Here’s a true story about a teacher with a 60K salary who couldn’t get ahead because of student loan debt. It’s a sad reminder that education has become a financial chain, rather than head start for many young Canadians. A few months ago, I helped a teacher drowning in student loan debt. The sad thing was that the young man had done everything right. He graduated high school, went to a good Canadian university, became a teacher, and finally entered the workforce, ready to pay back his loans and start building his financial future.
Yet, debt had a different path for him. He entered the workforce with over 40K in student loan debt. This is higher than the national average in Canada (between 25K and 30K, depending on the province), yet it was manageable. His monthly student loan payments were $500 per month.
The problem was that while he eventually landed a good-paying job (a teacher at a private high school) and earned 60K per year, like most teaching careers he began slowly. He needed to take contract jobs for a few years while building his resume and so delayed things like saving for a home or building an emergency fund.
The years passed and debt crept in. When he contacted me, he was now 38 years old. His four years of undergrad combined with another year of teaching college left him with 40K in student loan debt but he had also incurred an additional $40K of consumer debt due to trying to pay back his student loans and meet his general living expenses. He rented a house 45 minutes away from the school he taught at, as he couldn’t afford to rent or buy in the higher end neighbourhood that his private school was located. This meant his car payment, gas, insurance, maintenance and so on exceeded $700 per month.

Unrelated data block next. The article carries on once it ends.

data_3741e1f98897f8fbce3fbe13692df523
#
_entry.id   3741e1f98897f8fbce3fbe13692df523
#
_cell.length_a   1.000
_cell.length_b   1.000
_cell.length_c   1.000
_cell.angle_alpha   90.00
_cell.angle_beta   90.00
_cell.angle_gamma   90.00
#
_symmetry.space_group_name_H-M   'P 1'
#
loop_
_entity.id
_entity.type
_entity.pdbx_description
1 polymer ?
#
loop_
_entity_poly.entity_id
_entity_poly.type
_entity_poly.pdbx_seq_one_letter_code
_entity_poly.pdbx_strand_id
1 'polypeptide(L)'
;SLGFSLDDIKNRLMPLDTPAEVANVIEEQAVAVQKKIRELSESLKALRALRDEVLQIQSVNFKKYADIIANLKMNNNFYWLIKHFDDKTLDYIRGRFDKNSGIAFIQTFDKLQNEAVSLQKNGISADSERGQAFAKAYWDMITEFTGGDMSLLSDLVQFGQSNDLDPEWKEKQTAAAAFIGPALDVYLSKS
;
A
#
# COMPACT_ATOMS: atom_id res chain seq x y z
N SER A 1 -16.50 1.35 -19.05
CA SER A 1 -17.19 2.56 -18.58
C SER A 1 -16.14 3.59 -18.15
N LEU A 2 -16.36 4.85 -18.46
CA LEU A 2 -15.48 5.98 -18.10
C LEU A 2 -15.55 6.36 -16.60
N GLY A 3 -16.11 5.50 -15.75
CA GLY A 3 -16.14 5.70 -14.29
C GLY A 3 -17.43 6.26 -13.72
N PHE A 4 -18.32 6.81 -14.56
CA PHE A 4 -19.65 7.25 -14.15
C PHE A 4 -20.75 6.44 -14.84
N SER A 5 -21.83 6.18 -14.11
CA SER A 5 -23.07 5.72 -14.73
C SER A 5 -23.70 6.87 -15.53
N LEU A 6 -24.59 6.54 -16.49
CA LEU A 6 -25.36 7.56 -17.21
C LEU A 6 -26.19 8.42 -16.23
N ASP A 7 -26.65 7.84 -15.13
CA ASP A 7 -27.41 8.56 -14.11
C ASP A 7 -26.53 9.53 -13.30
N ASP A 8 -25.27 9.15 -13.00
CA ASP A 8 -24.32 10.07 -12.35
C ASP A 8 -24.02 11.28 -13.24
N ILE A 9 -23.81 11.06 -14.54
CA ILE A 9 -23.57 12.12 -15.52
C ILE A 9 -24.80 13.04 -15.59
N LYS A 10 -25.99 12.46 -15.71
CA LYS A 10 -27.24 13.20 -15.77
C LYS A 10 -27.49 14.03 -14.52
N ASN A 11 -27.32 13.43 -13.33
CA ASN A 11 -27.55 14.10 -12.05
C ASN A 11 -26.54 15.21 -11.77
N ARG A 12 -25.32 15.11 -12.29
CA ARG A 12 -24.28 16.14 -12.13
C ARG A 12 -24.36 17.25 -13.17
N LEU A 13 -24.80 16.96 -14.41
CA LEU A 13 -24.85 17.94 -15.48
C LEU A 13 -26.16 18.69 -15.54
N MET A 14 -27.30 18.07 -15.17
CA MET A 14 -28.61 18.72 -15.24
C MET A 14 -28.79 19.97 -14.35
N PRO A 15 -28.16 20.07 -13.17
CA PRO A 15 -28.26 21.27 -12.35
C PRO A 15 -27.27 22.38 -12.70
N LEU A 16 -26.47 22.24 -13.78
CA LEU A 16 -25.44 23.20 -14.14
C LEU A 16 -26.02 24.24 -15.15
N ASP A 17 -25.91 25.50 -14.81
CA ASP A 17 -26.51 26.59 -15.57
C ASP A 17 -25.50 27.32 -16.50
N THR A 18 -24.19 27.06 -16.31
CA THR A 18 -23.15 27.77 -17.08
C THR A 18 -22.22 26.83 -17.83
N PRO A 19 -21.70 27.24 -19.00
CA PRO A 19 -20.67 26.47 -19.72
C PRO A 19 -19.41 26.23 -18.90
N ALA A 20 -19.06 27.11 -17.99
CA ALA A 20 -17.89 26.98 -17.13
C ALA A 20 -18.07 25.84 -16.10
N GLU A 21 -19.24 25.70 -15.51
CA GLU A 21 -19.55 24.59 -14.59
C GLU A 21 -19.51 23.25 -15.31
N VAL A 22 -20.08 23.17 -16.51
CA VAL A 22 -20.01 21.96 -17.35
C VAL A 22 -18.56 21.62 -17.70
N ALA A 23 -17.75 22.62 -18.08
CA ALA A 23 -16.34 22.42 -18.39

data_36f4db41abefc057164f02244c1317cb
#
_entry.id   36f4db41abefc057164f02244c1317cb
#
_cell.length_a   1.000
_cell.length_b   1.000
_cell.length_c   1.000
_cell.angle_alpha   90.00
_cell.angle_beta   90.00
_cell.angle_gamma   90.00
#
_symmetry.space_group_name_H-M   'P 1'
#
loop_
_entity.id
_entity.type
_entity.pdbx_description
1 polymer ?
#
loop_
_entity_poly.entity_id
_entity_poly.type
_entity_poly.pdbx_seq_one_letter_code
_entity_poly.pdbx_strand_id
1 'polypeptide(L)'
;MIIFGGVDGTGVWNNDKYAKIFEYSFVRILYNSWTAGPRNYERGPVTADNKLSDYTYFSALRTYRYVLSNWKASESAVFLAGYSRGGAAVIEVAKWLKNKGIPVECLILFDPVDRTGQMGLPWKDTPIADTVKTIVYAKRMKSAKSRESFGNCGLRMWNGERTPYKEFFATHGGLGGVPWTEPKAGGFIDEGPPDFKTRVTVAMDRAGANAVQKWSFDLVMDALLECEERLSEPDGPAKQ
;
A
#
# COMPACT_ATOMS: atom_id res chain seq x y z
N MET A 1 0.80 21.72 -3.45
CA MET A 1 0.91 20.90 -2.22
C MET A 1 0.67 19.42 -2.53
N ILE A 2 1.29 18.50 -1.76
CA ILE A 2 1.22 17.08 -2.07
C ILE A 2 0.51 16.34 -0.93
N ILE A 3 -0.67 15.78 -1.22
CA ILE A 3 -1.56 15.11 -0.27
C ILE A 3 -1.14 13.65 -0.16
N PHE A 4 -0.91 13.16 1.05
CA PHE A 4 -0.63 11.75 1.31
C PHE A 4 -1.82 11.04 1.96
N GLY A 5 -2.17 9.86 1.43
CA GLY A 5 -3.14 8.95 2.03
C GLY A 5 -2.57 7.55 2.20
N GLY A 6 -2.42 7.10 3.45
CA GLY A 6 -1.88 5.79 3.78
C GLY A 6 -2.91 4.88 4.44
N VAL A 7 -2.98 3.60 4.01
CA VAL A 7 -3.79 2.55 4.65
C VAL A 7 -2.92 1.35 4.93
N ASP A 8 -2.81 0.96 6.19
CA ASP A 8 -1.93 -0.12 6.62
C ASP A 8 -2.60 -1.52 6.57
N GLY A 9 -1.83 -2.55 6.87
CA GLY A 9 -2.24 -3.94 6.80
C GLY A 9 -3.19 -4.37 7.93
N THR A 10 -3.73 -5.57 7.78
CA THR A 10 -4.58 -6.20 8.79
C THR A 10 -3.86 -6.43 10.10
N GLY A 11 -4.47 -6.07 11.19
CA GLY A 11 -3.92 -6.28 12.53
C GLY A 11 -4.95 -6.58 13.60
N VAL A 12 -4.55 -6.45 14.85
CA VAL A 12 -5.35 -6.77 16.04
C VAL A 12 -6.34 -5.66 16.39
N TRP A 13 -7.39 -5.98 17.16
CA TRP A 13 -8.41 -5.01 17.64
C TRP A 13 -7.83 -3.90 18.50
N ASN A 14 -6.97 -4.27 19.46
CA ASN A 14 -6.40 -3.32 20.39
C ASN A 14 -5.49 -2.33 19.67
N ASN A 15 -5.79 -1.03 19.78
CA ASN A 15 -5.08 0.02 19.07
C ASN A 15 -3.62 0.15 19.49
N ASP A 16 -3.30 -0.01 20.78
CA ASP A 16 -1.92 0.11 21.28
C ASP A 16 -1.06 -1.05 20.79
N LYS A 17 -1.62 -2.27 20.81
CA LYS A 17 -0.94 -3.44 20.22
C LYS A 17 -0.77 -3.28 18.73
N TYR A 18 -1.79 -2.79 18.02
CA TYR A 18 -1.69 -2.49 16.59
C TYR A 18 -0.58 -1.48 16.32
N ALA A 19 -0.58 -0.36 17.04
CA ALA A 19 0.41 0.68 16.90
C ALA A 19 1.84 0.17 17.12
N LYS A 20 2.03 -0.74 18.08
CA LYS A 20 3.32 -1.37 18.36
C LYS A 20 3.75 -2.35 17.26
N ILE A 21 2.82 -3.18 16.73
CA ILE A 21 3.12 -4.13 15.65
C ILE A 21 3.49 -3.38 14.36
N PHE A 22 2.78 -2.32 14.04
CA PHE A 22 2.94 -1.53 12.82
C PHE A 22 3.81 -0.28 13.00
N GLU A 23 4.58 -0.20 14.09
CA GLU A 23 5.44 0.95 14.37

His gross income was approximately $60K before taxes. But his debt repayment had risen to over $2200 per month. This is a very bad debt to income ratio and requires careful budgeting and restructuring to reconcile.Despite a deep desire to do so he has not been able to enter the housing market, as he has been unable to pay down his debt or save for a down payment required to qualify for a mortgage. He is reluctant to marry his long-standing girlfriend as he fears he will not be able to support a family based on his current situation.
This situation led Steven into dangerous territory. Like many Canadians, student loan debt makes young people defer important life events such as buying a car, investing in your first home, getting married and having children.
For the average Canadian our greatest asset is our home and often retirement is funded by downsizing and releasing equity in a home.
As a result, student loans often prevent young people from taking this first step towards equity. They rent. They borrow more. And despite earning good wages (like Steven’s 60K teaching job), they never get ahead.
So what did I tell Steven to do?
Debt versus income ratio